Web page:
This morning we arrived at the World Heritage Committee meeting as 24 sites around the globe were being considered for inscription to the World Heritage list. Inscriptions today include the Decorated cave of Pont d'Arc, Ardeche in France, Okavango Delta in Botswana, and Great Himalayan National Park in India.
In the past few hours, sites in India, China, Republic of Korea have been inscribed.
Tasmania's forests agenda item is on the list for tomorrow. Unless something happens to see it come forward we are looking at a decision tomorrow.
With a deep knowledge of, and connection with, Tasmania's World Heritage Area, Lincoln Siliakus joins the expert delegation in Doha. Lincoln has covered many remote corners of the World Heritage Area in his boots, trekking through the wild ancient terrain.
Lincoln's experience here in the World Heritage Committee forum stretches back to 1985, when he attended for the first time as a member of a lobbying delegation on Tasmania's forests and tropical forests around Qld.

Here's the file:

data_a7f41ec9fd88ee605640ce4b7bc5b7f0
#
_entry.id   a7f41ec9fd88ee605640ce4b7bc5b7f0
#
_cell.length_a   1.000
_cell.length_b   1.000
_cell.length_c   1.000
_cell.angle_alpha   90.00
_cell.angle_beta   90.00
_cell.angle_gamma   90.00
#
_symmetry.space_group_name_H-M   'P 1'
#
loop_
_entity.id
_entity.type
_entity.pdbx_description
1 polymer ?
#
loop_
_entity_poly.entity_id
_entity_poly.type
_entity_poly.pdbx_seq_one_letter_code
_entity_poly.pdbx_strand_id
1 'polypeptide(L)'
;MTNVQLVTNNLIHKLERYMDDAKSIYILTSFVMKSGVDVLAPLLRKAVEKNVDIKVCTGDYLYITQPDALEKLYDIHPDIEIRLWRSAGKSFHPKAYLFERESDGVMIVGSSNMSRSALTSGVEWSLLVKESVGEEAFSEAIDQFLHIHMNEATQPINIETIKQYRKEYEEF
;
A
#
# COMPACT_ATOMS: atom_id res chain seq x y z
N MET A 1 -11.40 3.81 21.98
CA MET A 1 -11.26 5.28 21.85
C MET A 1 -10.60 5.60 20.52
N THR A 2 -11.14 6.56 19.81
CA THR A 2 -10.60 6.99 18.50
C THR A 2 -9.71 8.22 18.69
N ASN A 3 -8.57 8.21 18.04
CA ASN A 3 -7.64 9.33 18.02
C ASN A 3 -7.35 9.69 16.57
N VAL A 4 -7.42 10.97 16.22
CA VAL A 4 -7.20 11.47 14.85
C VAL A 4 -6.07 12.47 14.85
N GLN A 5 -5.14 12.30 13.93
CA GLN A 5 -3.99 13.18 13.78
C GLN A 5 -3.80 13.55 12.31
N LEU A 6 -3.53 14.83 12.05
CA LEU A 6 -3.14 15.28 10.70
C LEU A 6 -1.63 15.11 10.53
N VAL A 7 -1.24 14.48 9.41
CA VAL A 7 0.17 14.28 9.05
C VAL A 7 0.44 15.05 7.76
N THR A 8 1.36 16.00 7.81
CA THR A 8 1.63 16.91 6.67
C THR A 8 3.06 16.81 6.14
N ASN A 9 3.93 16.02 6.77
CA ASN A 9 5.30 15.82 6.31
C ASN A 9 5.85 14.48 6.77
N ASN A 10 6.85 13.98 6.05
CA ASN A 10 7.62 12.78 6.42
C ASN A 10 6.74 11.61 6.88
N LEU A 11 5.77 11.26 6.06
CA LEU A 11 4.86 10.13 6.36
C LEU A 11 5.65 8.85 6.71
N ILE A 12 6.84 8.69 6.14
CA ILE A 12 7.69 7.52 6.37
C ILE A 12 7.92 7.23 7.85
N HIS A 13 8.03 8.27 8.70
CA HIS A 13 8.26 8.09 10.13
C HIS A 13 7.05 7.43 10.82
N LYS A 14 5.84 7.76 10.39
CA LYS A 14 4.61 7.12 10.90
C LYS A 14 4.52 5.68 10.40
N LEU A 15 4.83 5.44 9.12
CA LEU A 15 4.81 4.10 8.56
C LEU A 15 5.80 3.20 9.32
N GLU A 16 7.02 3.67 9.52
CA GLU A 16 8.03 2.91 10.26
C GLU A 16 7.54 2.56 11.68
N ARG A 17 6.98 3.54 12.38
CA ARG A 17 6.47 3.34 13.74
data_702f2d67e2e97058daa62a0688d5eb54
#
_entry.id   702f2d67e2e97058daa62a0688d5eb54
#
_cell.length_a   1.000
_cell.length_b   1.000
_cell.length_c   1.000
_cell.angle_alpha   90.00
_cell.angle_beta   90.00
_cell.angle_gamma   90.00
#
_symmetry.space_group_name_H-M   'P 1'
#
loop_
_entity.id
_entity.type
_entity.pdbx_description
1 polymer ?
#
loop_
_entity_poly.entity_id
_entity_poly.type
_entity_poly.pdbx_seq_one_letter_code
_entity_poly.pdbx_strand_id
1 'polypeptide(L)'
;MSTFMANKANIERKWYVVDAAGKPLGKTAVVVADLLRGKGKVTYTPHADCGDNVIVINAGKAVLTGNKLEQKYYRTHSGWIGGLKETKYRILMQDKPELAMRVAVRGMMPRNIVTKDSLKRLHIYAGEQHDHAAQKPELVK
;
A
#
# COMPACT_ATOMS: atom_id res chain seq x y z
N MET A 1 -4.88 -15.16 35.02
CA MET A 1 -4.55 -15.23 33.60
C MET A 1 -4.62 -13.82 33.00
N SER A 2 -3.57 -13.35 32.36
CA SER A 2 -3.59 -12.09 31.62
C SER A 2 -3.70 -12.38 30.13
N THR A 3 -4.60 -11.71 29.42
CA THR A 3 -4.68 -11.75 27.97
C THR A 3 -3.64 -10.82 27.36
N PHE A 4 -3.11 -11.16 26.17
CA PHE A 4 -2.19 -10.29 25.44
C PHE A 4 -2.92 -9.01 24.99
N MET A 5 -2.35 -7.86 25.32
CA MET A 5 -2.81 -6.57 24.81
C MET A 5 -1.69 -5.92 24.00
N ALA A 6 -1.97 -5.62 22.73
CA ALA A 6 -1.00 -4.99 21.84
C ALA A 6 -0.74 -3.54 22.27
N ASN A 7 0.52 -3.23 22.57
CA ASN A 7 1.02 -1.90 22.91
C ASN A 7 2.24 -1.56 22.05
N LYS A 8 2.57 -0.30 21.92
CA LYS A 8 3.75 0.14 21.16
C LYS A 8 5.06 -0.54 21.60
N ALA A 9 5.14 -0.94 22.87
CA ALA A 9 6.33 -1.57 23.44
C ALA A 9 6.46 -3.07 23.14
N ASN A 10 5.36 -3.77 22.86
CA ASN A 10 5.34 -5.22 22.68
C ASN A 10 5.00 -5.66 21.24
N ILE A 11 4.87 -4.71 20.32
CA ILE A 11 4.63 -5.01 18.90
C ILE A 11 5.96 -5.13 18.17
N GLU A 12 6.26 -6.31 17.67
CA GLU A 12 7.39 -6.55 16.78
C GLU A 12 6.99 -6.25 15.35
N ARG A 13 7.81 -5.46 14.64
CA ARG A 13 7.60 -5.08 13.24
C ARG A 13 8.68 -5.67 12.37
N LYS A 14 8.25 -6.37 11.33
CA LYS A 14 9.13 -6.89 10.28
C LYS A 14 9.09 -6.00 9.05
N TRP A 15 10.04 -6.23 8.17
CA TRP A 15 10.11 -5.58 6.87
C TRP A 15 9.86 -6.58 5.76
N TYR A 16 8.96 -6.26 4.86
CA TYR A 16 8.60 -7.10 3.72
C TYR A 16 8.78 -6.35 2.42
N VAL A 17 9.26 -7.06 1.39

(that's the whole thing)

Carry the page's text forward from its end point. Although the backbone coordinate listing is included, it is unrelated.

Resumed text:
Lincoln, with Alec Marr, Christine Milne and Peter Hitchcock, have carried the baton for the globally significant site that is Tasmania's World Heritage Area in this forum for two decades.
Some of you may know Lincoln as the man who coordinated the legal campaign to save the Franklin River from damming. He represented blockaders and The Wilderness Society in the famous High Court case.
At the World Heritage forum level, he has not only lobbied for Tasmania. Lincoln has also lobbied for Kakadu National Park, successfully fought the attack by the Howard Government to attempt to have the operational guidelines of the convention gutted, and lobbied UNESCO in Paris last year on behalf of Great Barrier Reef.
Lincoln is Tasmania's World Heritage Area steward in France. In his spare time he is a lawyer turned journalist, writing about wine tourism in France.
With a very kind and caring personality and a willingness to share his advice during this World Heritage forum with me, Lincoln has far reaching expertise in advocating for the unique, wild and remote forests of Tasmania's World Heritage Area. The forests are in very good hands.